CERN helps us to build a better tomorrow today

    CERN helps us to build a better tomorrow today

    Lombard Odier is very proud to once again partner with the CERN (European Organization for Nuclear Research) & Society Foundation as part of the ATLAS doctoral scholarship programme, supporting PhD students in their particle physics research. March 27 saw the latest round of awards when three talented scientists were given grants to continue their studies.

    In a world that is constantly changing, “we work to transmit to the next generation and rethink and innovate to secure our futures," shared Alexandre Zeller, Lombard Odier Managing Partner.

    The proud recipients

    For this year's scholarship, two recipients were sponsored by Lombard Odier, Albert Kong and Prajita Bhattarai.

    Mr Kong, from Adelaide University in Australia, is involved in the study of the production of the “top quark", the heaviest elementary particle.

    “Undertaking a PhD project with CERN and the ATLAS experiment is the culmination of around 18 years of education for me. When I first set out with my vague goal of making grand contributions to physics, I never dreamed I would have the chance to work with as large and as renowned a collaboration as ATLAS. This represents the opportunity I was looking for to make a lasting impact, and I intend to make the most of it," he shared.

    Ms Bhattarai, from Brandeis University in the US, is studying Higgs boson decaying to four leptons as well as other standard model particles that decay into the same final states and look for deviation from the theoretical expectations.

    “My goal is to learn as much as I can from the experts in the field about the cutting-edge research done at CERN. I am here to acquire knowledge in particle physics and develop a better understanding of the field. I am also aiming to develop my analytic, computing and interpersonal skills at CERN," she said.


    Banking and tech are bound together

    The intertwining of banking and technology has never been at a more critical point. Arash Sorouchyari, Head of Technology Platfom Strategy & Design, at Lombard Odier, gave insights into how technologies such as artificial intelligence (AI) can give opportunities for private banks.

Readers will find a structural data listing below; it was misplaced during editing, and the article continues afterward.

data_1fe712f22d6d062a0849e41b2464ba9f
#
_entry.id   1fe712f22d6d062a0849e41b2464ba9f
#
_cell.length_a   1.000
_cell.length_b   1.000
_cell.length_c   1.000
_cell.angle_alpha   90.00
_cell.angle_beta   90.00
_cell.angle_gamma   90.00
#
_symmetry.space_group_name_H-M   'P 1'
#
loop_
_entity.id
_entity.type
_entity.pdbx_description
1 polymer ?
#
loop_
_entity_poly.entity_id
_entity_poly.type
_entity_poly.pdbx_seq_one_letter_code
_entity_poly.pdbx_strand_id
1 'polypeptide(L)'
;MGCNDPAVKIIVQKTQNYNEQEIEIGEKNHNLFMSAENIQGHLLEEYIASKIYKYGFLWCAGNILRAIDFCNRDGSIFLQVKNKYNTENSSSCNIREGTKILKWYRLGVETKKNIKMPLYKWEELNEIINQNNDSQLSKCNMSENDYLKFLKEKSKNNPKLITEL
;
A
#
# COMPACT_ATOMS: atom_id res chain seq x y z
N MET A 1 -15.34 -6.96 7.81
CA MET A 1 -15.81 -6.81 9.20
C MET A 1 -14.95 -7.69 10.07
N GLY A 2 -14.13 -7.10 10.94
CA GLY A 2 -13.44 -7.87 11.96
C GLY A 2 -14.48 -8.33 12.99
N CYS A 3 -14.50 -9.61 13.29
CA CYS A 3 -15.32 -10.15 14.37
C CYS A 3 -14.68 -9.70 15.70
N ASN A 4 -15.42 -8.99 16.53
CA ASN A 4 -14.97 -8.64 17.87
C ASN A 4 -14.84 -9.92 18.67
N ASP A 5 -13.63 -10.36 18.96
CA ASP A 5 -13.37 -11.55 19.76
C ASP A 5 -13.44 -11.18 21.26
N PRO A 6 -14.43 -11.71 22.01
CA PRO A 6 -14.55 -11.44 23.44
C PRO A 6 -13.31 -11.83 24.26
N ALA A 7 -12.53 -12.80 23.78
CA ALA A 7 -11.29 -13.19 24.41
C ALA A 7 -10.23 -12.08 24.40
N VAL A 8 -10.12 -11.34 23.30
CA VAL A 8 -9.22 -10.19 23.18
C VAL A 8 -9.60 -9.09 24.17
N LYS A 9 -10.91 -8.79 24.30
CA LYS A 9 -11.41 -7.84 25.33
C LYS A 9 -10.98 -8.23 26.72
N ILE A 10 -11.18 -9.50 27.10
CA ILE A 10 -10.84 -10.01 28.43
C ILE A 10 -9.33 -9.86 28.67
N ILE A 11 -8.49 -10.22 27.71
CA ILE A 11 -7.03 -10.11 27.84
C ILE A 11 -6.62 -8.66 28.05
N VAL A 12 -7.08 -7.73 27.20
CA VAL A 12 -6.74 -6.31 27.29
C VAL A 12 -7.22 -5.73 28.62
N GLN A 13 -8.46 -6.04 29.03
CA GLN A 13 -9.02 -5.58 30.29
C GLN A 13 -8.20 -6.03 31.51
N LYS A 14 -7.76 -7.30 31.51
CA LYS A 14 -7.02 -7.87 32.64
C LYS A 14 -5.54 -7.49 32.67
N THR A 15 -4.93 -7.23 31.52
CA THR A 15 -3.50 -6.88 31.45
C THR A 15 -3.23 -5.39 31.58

“The idea is not to find out one day that your banker has been replaced by a very nice robot. The idea is about augmenting the power of our staff by providing them more insights and more time by removing some of the repetitive tasks that they are supposed to do," he said.

    By using AI, we can build highly specialized agents that have the ability to process very important volume of data that humans cannot, said Mr. Sorouchyari. These agents can for example identify interesting patterns and signals by combining a very large number of information sources. Investment specialists and bankers can use these signals as an additional source of information for decision.

    The idea is about augmenting the power of our staff by providing them more insights and more time by removing some of the repetitive tasks that they are supposed to do

    A cautious future

    Mario Di Castro from CERN said robots can work to overcome the negative effects of megatrends such as an ageing populations, climate change and urbanisation through manufacturing, food production, construction and goods fulfilment. But while there is a lot of potential to be gleaned from robots, there are also difficulties, he said.

    Lombard Odier strives to use collective imaginations to secure new perspectives - and CERN is a major source of inspiration, shared Zeller.

    “Robotics and artificial intelligence research and development, if used correctly taking into account fundamental ethical aspects, could have positive impact on our society, increasing human safety and attenuating the negative effects of mega trends," said Mr Di Castro.

    Important information

    This document is issued by Bank Lombard Odier & Co Ltd or an entity of the Group (hereinafter “Lombard Odier”). It is not intended for distribution, publication, or use in any jurisdiction where such distribution, publication, or use would be unlawful, nor is it aimed at any person or entity to whom it would be unlawful to address such a document. This document was not prepared by the Financial Research Department of Lombard Odier.

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